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Wed, 05.14.1913

Clara Stanton Jones, Librarian born

Clara Stanton Jones

*Clara Stanton Jones was born on this date in 1913. She was a Black librarian and administrator.

Clara Stanton was born to a close-knit Catholic family in St. Louis, Missouri. Her mother, Etta J. Stanton, worked as a schoolteacher. Her father, Ralph Herbert Stanton, was a Standard Life Insurance and the Atlanta Life Insurance Company manager. Jones grew up in a racially segregated St. Louis neighborhood; she viewed her life as privileged, with all her primary mentors being black.

In high school, Jones aspired to become an elementary school teacher; Stanton was the first member of her family to graduate from college. Jones attended the Milwaukee State Teacher's College in 1930; she was one of only six black students. She transferred to Spelman College, where she majored in English and History and decided to become a librarian. President Florence Read offered her a position as a typist with the new Atlanta University Library; the librarians encouraged Jones to pursue a career in librarianship. Stanton received her Bachelor of Arts in 1934 from Spelman and a degree in Library Science in 1938 from the University of Michigan, Ann Arbor.

That year she married Albert Jones, a social worker living in New Orleans. They had three children. Jones began working in libraries at Dillard University and Southern University. Jones spent the remainder of her career at the Detroit Public Library, becoming its director in 1970. The first African American and the first woman to serve as director of a major library system in America. There was opposition to the election of Jones as director. Her detractors tried challenging her authority by questioning her decisions, making decisions behind her back, and using derogatory language. Amid the pushback, she persevered.

She served as the first black president of the American Library Association from 1976 to 1977. During her presidency, she heavily aided the ALA's adoption of a "Resolution on Racism and Sexism Awareness" to encourage librarians to raise the awareness of library patrons and staff to problems of racism and sexism. Her response was published in American Libraries, the official publication of the ALA. Jones opposed the IFC's proposal, declaring that the resolution required further adjustments and amendments to the language before the committee considered annulment. The IFC feared that the resolution favored censorship to purge library materials of racist and sexist language, thereby opposing the Library Bill of Rights pledge to sustain access to information and enlightenment despite content and to encourage libraries to challenge censorship.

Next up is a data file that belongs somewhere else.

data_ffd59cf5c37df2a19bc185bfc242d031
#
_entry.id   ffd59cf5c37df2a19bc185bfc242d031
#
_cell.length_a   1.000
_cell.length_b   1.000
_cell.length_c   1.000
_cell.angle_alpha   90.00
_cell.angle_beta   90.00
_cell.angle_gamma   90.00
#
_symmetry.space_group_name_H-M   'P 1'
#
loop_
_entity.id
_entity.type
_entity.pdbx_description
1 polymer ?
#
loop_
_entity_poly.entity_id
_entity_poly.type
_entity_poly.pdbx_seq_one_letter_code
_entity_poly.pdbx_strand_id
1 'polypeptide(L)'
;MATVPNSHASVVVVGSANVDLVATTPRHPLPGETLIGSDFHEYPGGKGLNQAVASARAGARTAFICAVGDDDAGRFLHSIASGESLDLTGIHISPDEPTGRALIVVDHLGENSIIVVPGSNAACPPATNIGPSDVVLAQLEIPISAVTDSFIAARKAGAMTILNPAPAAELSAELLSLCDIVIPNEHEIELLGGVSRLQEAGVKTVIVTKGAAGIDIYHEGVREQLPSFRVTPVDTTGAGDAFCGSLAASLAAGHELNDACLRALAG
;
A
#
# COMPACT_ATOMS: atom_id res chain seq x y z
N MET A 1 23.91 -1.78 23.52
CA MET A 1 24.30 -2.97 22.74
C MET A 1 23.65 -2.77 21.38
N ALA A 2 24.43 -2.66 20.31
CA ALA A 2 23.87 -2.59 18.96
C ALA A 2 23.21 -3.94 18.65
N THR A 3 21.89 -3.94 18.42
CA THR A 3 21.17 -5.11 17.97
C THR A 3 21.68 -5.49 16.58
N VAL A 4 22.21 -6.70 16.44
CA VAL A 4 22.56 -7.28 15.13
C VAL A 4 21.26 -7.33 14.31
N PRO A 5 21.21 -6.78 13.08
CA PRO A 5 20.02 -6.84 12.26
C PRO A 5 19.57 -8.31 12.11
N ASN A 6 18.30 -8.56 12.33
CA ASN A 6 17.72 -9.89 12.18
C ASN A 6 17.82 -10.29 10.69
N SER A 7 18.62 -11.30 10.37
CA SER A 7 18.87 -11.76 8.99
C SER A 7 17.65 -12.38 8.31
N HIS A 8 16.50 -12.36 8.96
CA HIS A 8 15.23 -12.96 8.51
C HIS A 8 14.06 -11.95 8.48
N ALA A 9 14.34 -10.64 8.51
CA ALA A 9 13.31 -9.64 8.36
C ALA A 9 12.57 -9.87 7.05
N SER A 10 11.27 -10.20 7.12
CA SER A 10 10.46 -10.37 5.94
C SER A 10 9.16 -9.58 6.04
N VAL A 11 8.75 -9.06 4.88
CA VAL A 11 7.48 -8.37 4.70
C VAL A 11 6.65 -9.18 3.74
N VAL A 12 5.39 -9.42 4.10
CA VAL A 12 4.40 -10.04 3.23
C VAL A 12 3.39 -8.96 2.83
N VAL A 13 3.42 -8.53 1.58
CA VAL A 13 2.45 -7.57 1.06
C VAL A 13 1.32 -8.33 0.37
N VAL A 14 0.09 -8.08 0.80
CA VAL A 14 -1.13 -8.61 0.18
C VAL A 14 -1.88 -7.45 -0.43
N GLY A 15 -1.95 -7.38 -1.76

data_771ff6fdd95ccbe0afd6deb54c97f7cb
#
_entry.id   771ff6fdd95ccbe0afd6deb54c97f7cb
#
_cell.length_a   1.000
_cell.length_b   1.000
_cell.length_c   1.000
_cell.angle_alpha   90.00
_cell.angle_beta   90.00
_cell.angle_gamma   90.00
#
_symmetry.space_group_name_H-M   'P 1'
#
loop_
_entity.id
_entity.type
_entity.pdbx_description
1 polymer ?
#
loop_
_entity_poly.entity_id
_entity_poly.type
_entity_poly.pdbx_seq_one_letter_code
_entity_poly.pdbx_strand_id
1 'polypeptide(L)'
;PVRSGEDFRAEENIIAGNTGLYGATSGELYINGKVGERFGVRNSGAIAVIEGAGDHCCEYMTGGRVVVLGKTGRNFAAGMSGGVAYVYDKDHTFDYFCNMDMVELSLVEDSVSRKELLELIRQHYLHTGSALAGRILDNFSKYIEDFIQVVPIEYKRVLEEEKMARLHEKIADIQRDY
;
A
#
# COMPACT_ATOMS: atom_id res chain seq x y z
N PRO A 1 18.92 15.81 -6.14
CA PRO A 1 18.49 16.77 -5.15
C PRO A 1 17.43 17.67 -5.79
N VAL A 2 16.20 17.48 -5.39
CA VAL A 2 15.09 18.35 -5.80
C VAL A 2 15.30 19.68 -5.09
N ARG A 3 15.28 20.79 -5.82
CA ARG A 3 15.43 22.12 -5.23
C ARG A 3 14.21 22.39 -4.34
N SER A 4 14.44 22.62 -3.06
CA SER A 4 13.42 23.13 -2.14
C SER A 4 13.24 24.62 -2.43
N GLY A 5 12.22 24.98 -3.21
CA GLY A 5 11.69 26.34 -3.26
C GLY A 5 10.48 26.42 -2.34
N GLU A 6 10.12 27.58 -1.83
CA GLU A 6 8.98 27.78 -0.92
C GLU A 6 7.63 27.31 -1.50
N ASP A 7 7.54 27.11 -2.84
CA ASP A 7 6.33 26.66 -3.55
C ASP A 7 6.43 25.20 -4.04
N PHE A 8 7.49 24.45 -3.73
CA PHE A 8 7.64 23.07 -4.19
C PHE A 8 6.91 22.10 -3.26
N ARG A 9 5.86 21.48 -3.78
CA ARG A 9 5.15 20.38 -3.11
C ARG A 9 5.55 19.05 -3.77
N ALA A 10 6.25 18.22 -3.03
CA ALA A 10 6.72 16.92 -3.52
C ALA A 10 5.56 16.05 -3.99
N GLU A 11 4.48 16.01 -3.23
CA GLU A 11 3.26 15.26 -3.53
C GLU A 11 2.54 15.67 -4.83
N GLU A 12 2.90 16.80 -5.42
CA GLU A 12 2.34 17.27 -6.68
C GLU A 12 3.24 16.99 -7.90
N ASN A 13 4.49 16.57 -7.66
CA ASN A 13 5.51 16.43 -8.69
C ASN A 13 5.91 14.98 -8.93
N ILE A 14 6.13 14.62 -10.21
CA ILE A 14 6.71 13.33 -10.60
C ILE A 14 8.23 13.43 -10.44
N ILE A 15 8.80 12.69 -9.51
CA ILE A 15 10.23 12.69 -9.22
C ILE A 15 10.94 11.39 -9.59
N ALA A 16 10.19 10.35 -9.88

The ALA deliberated on the resolution's fate and reported its results at the 1977 Detroit conference. Jones asserted that the resolution did not conflict with the Library Bill of Rights and promoted awareness by encouraging training and outreach programs in the libraries and library schools. She argued, "The spirit of the 'Resolution on Racism and Sexism Awareness' is not burdened with repression; it is liberating. If the resolution is imperfect, try to make it perfect, but not by destroying it first!" The resolution was not rescinded. After her retirement in 1978, President Jimmy Carter appointed Jones as Commissioner to the National Commission on Libraries and Information Science 1978. She served in this post until 1982.

In 1984, Jones and Aileen Clarke Hernandez founded the black women's discussion group Black Women Stirring the Waters in the San Francisco Bay Area. Jones received the Trailblazer Award in 1990 from the Black Caucus of the American Library Association. The award recognizes individuals whose pioneering contributions have been outstanding and unique and whose efforts have "blazed a trail" in the profession. Clara Stanton Jones died peacefully in her sleep on September 30, 2012, in Oakland, California, at the age of 99. She was survived by her three children, seven grandchildren, and seven great-grandchildren.

The Clara Stanton Jones Scholarship fund was created in 2007 to assist University of Michigan School of Information master's students, mainly those interested in urban librarianship. In 2018 Clara Stanton Jones was inducted into the Michigan Women's Hall of Fame in the historical category.

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